Today is national poetry day, (in the UK). While poetry has its fashions and both waxes and wanes in popularity. It is often a little used resource in the classroom, more of this a little later. Anyway, right now, here is a poem, to be precise a limerick, for you.
There once was a man who said “Damn!
It is borne in upon me I am
An engine that moves
In predestinate grooves;
I’m not even a bus, I’m a tram.”
—Maurice E. Hare (1886-1967)
Some argue that the human mind and language is natural or pre-determined, we call these theories nativism. And Hare’s poem is often used to support, frame or introduce this argument.
One suggestion as to why many plays, and stories were originally recorded in a poetic form is that this made it easer for them to be memorised in a preliterate society. Additionally sung poems, raps or jazz chants (or 5 beats if you’re UK based) are often used in both childhood and the earlier stages of adult foreign language learning. Indeed my first memories of learning French are songs. Over the years I’ve had many students who got into music that had English lyrics much more readily than learning the same words or grammatical rules needed to understand or reproduce the song.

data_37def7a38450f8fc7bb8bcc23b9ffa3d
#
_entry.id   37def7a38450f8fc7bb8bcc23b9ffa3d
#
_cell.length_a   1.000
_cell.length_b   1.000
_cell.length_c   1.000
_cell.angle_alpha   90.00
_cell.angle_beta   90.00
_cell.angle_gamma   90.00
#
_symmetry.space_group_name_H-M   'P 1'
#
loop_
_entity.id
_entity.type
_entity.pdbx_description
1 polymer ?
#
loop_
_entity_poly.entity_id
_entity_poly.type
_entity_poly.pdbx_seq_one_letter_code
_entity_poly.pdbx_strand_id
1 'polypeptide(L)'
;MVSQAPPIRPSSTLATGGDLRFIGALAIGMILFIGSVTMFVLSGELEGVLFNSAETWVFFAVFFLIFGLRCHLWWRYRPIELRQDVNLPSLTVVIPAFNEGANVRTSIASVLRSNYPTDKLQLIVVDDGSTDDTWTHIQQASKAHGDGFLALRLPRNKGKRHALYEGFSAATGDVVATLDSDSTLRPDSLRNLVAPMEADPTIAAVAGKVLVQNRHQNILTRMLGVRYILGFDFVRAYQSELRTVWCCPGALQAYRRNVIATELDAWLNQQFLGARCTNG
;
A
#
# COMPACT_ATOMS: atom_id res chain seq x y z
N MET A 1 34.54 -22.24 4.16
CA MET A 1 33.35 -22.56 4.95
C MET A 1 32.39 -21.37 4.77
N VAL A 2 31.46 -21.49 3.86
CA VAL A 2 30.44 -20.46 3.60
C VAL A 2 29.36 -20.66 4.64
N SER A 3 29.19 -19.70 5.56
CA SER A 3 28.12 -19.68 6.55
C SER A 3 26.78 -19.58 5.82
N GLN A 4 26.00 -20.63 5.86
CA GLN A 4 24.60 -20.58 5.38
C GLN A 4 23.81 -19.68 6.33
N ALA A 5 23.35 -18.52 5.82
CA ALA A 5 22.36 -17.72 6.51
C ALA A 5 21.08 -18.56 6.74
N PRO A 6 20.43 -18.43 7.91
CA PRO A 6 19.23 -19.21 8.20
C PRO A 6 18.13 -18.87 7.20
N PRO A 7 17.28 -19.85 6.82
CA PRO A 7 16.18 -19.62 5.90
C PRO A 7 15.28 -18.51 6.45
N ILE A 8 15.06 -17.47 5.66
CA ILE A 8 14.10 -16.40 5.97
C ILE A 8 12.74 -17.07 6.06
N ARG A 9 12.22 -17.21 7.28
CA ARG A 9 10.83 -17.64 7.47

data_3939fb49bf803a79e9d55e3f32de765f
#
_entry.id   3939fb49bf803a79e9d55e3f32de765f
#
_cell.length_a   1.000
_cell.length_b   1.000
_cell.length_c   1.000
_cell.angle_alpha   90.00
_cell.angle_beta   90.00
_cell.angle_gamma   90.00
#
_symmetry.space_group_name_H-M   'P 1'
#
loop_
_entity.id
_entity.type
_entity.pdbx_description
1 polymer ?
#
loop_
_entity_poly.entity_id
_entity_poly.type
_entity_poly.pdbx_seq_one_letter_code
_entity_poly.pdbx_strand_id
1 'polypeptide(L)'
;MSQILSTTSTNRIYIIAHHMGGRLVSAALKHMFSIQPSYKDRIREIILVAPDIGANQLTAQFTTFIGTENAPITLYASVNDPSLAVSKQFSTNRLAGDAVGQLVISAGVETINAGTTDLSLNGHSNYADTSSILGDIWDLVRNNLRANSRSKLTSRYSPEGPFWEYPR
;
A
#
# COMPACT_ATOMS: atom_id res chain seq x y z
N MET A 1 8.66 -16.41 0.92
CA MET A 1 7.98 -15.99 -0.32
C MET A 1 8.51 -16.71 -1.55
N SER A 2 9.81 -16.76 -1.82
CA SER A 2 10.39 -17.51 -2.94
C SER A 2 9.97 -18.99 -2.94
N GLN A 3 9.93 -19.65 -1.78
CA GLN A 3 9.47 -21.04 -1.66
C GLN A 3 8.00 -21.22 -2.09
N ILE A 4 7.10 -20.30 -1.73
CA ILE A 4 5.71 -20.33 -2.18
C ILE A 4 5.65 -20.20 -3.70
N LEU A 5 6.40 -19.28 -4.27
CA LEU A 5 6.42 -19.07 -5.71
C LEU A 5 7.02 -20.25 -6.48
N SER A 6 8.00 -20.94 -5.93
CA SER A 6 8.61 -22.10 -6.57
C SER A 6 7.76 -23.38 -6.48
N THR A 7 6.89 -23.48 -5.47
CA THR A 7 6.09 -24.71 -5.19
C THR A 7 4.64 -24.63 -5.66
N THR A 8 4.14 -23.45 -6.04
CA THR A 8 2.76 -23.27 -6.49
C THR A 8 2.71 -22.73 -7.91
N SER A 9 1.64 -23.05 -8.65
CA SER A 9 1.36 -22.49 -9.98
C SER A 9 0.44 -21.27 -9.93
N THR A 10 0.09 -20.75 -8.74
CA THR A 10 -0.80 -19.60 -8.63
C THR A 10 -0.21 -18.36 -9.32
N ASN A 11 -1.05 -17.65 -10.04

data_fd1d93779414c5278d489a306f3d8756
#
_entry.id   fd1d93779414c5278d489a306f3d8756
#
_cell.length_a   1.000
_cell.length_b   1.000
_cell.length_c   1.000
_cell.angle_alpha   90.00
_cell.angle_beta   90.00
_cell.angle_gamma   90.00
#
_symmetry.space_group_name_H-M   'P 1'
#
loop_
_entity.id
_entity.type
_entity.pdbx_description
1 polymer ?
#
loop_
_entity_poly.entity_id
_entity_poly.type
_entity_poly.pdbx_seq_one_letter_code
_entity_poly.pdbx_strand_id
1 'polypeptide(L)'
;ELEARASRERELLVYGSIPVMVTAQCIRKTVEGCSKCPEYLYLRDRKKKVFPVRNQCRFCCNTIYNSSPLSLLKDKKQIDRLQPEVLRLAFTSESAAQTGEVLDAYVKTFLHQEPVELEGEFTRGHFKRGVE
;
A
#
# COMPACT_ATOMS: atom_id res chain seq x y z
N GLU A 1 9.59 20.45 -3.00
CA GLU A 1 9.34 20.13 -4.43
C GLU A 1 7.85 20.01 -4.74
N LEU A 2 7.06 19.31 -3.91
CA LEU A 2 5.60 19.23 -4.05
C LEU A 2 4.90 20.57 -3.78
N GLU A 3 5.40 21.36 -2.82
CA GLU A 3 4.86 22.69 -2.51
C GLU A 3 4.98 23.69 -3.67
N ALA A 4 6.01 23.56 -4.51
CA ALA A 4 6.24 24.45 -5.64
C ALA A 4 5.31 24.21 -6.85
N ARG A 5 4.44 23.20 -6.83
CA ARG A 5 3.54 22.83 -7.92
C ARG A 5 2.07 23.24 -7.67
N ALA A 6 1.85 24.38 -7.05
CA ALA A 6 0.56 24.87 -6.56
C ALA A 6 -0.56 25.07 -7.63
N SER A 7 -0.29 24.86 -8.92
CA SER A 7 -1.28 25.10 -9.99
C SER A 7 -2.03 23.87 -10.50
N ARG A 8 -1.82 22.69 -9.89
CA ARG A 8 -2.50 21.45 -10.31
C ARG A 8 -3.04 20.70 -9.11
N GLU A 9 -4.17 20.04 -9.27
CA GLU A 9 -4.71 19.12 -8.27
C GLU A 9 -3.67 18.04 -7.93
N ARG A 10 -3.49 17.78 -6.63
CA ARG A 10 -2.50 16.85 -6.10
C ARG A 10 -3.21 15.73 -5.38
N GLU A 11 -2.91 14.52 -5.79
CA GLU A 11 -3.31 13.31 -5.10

There are a number of theories as to why poems, and song lyrics are so easy to remember.
- They repeat themselves and are easy to play again, (at least since recorded music).
- The rhythms and rhymes of the lyrical structure often mean one or two grammatical patterns are repeated throughout the song.
- Any new vocabulary in the song is likely to belong to a lexical set, (a group of words linked by usage or context).
- Songs activate a listener’s musical intelligence to complement their linguistic intelligence, any singing or even dancing done also ties in the physical intelligences, and it seems that the more of the brain you use to learn language the better this works.